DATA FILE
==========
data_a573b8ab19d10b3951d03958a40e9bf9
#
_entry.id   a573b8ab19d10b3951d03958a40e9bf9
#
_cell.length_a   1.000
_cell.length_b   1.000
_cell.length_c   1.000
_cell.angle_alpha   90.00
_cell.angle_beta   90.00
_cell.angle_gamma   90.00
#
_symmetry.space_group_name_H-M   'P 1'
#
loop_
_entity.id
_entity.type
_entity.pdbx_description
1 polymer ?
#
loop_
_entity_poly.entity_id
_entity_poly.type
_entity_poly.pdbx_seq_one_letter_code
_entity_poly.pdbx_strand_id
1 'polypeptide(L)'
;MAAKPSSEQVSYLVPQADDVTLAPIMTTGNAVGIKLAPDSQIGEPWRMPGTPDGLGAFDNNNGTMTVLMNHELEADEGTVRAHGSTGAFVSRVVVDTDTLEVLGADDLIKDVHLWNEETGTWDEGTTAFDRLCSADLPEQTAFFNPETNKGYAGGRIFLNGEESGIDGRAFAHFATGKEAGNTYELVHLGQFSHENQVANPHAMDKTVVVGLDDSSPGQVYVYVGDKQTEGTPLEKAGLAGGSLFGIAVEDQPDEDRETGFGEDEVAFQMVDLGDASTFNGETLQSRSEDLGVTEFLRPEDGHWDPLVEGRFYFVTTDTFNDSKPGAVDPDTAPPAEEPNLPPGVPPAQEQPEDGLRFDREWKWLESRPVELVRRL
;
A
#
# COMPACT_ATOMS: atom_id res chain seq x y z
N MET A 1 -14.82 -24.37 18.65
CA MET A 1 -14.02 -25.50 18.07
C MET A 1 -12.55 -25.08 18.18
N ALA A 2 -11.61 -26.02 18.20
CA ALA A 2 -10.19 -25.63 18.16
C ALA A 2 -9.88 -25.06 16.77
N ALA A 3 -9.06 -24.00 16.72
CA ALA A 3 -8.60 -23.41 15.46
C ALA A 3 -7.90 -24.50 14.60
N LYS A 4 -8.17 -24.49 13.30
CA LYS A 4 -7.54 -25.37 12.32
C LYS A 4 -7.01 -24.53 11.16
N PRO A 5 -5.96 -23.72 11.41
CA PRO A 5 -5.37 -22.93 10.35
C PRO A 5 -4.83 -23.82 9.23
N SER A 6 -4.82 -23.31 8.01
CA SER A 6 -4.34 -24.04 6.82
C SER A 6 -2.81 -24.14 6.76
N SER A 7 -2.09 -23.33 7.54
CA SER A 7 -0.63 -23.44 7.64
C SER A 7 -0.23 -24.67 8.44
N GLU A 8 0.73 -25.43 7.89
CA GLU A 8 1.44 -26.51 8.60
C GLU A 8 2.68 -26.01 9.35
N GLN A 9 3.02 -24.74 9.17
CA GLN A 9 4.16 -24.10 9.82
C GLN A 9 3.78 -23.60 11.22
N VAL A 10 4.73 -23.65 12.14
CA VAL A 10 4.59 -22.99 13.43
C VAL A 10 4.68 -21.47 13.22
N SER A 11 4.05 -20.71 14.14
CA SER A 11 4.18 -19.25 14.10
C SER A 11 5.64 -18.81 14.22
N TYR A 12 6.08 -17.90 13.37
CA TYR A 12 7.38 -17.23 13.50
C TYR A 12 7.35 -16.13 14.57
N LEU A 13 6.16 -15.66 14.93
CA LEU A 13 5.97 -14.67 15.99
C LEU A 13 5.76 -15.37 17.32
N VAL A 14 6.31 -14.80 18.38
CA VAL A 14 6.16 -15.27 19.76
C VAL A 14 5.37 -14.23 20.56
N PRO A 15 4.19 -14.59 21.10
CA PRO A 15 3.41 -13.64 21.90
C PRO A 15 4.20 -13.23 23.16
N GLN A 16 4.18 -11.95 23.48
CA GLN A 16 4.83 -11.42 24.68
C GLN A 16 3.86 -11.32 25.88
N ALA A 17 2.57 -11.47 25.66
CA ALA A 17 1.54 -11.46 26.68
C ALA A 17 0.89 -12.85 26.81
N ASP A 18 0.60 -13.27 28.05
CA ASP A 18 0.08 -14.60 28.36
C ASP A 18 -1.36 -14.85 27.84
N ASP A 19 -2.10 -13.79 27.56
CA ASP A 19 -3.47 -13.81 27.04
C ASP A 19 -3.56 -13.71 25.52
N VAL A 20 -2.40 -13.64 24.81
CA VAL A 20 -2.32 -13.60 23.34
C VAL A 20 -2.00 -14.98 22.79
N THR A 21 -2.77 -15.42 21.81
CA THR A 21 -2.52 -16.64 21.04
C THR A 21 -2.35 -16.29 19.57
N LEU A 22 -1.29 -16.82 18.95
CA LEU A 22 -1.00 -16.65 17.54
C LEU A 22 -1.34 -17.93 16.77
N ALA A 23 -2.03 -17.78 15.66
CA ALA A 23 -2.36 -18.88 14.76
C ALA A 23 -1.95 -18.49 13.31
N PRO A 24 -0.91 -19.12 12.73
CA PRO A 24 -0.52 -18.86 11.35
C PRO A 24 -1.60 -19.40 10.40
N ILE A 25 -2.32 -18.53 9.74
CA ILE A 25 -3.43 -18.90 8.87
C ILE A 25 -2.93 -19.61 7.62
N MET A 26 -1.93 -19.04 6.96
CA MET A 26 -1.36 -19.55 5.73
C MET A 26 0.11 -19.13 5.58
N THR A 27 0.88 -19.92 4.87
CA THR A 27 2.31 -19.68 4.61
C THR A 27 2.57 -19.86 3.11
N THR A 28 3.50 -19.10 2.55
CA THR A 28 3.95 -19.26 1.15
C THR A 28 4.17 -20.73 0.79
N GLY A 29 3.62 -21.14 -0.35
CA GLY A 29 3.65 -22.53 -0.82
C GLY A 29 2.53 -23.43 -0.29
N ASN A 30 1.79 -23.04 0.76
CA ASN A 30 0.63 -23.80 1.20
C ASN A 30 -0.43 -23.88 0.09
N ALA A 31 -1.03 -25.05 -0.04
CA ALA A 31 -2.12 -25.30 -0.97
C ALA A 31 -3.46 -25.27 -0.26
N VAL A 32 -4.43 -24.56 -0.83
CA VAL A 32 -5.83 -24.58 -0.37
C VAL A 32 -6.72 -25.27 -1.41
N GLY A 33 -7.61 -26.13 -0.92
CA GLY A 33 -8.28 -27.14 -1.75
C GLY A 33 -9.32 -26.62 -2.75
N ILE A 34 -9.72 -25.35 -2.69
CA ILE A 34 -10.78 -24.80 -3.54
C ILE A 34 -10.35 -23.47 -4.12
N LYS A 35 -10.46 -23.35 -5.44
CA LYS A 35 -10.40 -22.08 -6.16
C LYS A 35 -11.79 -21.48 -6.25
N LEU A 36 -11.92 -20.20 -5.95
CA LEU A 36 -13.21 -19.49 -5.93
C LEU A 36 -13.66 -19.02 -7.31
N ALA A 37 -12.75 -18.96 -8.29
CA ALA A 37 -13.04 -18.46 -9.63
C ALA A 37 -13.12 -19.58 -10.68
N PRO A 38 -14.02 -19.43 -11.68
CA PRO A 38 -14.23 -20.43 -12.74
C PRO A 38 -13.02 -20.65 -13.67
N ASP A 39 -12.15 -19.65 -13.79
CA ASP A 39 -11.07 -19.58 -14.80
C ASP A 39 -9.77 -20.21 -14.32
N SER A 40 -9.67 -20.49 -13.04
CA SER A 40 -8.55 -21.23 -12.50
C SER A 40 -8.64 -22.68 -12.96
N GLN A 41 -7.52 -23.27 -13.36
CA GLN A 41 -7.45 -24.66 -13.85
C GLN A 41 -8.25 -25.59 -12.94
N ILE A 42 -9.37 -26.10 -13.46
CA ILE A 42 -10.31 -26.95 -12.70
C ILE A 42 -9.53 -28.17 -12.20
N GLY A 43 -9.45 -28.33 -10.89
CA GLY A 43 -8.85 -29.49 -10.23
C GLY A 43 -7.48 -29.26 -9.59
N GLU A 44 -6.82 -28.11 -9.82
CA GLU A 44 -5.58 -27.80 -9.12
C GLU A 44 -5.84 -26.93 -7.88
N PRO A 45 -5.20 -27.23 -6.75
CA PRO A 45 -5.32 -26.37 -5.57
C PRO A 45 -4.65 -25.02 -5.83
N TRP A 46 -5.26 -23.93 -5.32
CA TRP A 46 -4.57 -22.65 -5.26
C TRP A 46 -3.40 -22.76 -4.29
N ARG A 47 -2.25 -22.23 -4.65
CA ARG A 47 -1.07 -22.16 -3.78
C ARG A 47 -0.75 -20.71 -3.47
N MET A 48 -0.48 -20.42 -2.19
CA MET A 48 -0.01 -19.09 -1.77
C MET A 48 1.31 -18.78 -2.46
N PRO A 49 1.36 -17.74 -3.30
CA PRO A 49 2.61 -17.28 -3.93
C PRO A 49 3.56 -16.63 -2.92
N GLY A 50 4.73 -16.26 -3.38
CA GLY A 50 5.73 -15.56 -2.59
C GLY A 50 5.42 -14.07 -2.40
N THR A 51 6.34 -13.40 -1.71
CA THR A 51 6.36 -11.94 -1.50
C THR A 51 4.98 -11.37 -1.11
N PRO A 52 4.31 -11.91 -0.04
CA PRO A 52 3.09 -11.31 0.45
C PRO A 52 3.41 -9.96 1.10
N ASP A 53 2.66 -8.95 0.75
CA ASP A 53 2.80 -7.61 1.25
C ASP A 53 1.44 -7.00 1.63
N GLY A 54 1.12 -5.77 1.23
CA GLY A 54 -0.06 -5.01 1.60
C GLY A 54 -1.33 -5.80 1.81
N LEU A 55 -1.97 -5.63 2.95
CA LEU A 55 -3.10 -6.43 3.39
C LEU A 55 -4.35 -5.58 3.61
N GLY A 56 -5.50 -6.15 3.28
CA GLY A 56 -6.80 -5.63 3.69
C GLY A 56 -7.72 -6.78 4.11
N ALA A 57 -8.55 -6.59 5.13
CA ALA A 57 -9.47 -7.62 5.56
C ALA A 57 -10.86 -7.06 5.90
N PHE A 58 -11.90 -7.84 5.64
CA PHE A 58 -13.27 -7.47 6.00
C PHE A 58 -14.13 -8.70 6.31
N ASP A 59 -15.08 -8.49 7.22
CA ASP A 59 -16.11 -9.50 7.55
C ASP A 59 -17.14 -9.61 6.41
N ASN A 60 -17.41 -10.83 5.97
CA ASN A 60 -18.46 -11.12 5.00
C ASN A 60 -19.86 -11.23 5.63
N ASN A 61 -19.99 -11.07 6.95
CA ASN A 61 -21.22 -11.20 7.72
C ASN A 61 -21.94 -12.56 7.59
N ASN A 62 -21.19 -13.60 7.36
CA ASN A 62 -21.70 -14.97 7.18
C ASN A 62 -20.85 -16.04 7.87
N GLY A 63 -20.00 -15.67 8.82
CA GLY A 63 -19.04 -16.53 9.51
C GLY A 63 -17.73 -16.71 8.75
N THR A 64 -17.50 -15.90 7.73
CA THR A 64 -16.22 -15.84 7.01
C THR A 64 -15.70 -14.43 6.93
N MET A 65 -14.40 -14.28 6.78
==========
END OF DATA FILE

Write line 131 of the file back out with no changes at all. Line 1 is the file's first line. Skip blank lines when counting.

CA ILE A 34 -10.78 -24.80 -3.54